Wednesday, 16 May 2012

NVIDIA Introduced VGX Technology to Power Cloud Computing VDI at GTC 2012

At GTC 2012 (GPU Technology Conference), NVIDIA CEO Jen-Hsun Huang in his keynote speech introduced VGX technology to power cloud computing VDI (virtual desktop infrastructure).

NVIDIA VGX is based on NVIDIA's new Kepler GPU architecture that also powers the latest NVIDIA gaming GPUs like the Geforce GTX 680. VGX technology is primarily meant for enterprises who want to deliver remote desktop connections to GPU powered servers that reside in cloud computing data centers. VGX enables IT departments to deliver a virtualized desktop with the graphics and GPU computing performance of a PC or workstation to employees using any connected device. But NVIDIA also intends to use the VGX tech for their Geforce GRID cloud gaming technology.

In a demo, NVIDIA showed off an iPad running Citrix Receiver connected to the VGX virtual GPU and displayed a 3D simulation running in Autodesk Maya on Windows that ran in real time.

A second demo showed Grady Cofer (visual effects supervisor at Industrial Light & Magic) using a Macbook Air to remotely access the ILM render farm to make changes to scenes from The Avengers and Battleship in real-time.

Not only has NVIDIA revealed their Geforce GRID cloud gaming technology that provides OnLive's competitors in the cloud gaming arena with competitive tech, with NVIDIA VGX they also intend to provide Citrix and fellows with something that can take on OnLive Desktop. Especially for CitrixOnLive Desktop is a thorn in the foot as they strugle to come up with a VDI product that can compete on a technical level with OnLive Desktop. Of course this doesn't mean that OnLive won't license and purchase the tech from NVIDIA when it fits their needs and I'm sure NVIDIA will be quite happy to sell it to them.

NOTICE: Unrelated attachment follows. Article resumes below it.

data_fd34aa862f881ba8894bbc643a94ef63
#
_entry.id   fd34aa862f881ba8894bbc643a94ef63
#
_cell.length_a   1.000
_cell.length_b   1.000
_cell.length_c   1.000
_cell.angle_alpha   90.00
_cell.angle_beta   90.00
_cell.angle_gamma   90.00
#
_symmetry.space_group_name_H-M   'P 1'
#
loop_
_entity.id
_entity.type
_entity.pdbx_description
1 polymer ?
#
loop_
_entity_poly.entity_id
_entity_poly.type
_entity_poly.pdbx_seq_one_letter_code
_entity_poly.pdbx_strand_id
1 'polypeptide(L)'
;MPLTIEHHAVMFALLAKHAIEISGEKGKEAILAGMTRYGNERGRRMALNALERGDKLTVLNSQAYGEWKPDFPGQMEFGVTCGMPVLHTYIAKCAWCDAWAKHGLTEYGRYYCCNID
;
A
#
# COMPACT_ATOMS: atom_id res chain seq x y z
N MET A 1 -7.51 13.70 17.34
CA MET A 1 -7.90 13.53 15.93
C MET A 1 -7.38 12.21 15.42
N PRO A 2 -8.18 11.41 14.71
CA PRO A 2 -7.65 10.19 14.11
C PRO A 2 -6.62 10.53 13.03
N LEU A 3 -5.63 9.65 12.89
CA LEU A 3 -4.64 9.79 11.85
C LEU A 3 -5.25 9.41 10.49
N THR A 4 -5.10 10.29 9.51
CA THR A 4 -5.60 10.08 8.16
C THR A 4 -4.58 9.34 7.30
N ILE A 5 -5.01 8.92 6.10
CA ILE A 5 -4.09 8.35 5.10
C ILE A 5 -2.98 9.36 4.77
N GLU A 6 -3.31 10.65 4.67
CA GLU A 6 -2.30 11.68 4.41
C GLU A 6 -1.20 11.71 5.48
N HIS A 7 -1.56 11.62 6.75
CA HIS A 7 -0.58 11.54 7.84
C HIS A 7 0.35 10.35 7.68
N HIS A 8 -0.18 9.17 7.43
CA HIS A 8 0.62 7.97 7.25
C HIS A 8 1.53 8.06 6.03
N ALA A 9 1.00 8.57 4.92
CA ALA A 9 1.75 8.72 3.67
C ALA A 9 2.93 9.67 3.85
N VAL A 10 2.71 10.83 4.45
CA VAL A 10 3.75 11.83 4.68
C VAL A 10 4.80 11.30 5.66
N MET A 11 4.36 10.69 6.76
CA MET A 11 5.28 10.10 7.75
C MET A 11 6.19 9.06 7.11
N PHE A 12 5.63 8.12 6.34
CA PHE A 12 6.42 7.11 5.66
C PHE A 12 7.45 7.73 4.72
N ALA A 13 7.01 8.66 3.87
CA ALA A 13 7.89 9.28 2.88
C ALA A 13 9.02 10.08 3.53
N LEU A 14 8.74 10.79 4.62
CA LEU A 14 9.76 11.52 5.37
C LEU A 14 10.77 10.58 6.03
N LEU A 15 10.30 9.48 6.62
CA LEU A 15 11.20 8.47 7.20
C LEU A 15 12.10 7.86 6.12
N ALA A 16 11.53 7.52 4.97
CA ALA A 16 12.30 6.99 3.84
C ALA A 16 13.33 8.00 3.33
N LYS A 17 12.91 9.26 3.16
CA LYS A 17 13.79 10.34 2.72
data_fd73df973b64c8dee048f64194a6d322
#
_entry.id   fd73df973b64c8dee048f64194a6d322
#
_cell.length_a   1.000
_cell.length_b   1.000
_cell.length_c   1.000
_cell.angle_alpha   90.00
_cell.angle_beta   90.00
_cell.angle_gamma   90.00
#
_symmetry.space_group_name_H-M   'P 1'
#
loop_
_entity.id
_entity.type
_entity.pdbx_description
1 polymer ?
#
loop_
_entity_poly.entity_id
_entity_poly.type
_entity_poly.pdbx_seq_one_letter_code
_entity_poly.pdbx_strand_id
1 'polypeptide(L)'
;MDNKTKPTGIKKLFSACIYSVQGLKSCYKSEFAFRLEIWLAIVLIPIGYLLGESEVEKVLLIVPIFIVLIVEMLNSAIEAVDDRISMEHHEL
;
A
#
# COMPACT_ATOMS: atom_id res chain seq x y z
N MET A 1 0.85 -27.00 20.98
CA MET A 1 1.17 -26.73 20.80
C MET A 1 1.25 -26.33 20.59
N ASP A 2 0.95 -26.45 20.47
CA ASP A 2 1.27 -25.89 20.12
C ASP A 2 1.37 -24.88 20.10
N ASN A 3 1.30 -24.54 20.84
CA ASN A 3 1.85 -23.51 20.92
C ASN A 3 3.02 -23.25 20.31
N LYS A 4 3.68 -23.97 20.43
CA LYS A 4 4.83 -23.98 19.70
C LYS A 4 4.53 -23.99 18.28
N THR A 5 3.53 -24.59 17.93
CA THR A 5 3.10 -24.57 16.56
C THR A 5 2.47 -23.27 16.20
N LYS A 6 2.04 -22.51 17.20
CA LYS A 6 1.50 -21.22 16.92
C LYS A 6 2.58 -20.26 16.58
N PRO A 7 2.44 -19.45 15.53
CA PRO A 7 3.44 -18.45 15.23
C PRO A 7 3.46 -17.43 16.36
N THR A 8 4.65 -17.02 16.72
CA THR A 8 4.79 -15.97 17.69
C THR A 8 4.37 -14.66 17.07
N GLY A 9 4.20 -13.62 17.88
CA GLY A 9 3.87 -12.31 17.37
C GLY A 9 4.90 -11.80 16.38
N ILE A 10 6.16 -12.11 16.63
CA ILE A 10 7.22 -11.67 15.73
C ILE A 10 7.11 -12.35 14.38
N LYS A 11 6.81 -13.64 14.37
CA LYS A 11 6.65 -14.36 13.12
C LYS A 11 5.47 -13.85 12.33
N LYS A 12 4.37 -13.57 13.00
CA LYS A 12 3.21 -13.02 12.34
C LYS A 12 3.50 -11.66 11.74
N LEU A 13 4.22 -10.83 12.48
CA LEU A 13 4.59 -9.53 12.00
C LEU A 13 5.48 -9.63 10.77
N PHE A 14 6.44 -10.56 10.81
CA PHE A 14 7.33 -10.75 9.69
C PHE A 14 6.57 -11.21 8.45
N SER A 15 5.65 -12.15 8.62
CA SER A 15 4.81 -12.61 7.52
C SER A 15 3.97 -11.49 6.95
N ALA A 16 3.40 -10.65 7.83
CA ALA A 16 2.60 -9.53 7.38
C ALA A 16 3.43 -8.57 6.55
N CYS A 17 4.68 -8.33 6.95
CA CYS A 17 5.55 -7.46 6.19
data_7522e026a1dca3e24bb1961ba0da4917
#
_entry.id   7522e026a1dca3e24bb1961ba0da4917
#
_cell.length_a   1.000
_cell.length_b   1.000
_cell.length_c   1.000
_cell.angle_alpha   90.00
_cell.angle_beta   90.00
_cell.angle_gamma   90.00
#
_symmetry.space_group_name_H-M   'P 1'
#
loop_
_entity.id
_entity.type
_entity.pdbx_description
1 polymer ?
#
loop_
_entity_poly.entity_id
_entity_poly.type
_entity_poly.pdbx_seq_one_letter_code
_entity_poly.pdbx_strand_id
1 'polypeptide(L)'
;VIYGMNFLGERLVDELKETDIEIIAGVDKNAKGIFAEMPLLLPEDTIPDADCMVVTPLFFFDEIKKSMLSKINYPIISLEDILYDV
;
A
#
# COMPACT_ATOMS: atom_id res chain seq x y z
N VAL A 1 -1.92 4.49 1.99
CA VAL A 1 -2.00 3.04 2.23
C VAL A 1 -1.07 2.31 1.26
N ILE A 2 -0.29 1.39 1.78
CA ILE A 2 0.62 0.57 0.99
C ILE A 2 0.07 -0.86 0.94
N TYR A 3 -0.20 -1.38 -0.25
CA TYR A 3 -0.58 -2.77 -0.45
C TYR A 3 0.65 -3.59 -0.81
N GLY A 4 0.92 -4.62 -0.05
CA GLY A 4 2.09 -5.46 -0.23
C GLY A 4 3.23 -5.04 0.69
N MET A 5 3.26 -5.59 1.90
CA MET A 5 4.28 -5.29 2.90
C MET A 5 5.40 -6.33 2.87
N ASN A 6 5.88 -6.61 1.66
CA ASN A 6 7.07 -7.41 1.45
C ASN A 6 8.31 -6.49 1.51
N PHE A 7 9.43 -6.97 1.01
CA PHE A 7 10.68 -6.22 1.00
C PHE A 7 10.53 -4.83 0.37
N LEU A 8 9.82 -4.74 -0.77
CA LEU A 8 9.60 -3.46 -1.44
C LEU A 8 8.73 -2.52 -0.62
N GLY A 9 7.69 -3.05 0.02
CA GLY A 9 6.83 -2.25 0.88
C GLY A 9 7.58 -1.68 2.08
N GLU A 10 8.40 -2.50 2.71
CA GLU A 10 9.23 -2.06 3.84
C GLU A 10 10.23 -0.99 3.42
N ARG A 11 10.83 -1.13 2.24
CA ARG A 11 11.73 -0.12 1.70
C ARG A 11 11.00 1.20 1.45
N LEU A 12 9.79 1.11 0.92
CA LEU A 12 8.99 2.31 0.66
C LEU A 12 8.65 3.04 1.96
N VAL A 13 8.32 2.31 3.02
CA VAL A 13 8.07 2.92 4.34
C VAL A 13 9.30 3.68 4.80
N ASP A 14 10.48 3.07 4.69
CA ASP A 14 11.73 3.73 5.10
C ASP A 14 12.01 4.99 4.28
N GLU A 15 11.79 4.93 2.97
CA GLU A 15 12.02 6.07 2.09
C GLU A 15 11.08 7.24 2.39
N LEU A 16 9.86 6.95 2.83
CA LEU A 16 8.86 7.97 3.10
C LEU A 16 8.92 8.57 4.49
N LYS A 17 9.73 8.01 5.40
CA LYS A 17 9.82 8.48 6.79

Apart from CitrixNVIDIA is also working with VMware and Microsoft to deploy their VGX platform.

With the NVIDIA VGX platform in the data center, employees can now access a true cloud PC from any device -- thin client, laptop, tablet or smartphone -- regardless of its operating system, and enjoy a responsive experience for the full spectrum of applications previously only available on an office PC.

NVIDIA VGX enables knowledge workers for the first time to access a GPU-accelerated desktop similar to a traditional local PC. The platform's manageability options and ultra-low latency remote display capabilities extend this convenience to those using 3D design and simulation tools, which had previously been too intensive for a virtualized desktop.

Integrating the VGX platform into the corporate network also enables enterprise IT departments to address the complex challenges of BYOD -- employees bringing their own computing device to work. It delivers a remote desktop to these devices, providing users the same access they have on their desktop terminal. At the same time, it helps reduce overall IT spend, improve data security and minimize data center complexity.

"NVIDIA VGX represents a new era in desktop virtualization," said Jeff Brown, general manager of the Professional Solutions Group at NVIDIA. "It delivers an experience nearly indistinguishable from a full desktop while substantially lowering the cost of a virtualized PC."

The VGX platform addresses key challenges faced by global enterprises, which are under constant pressure both to control operating costs and to use IT as a competitive edge that allows their workforces to achieve greater productivity and deliver new products faster. Delivering virtualized desktops can also minimize the security risks inherent in sharing critical data and intellectual property with an increasingly internationalized workforce.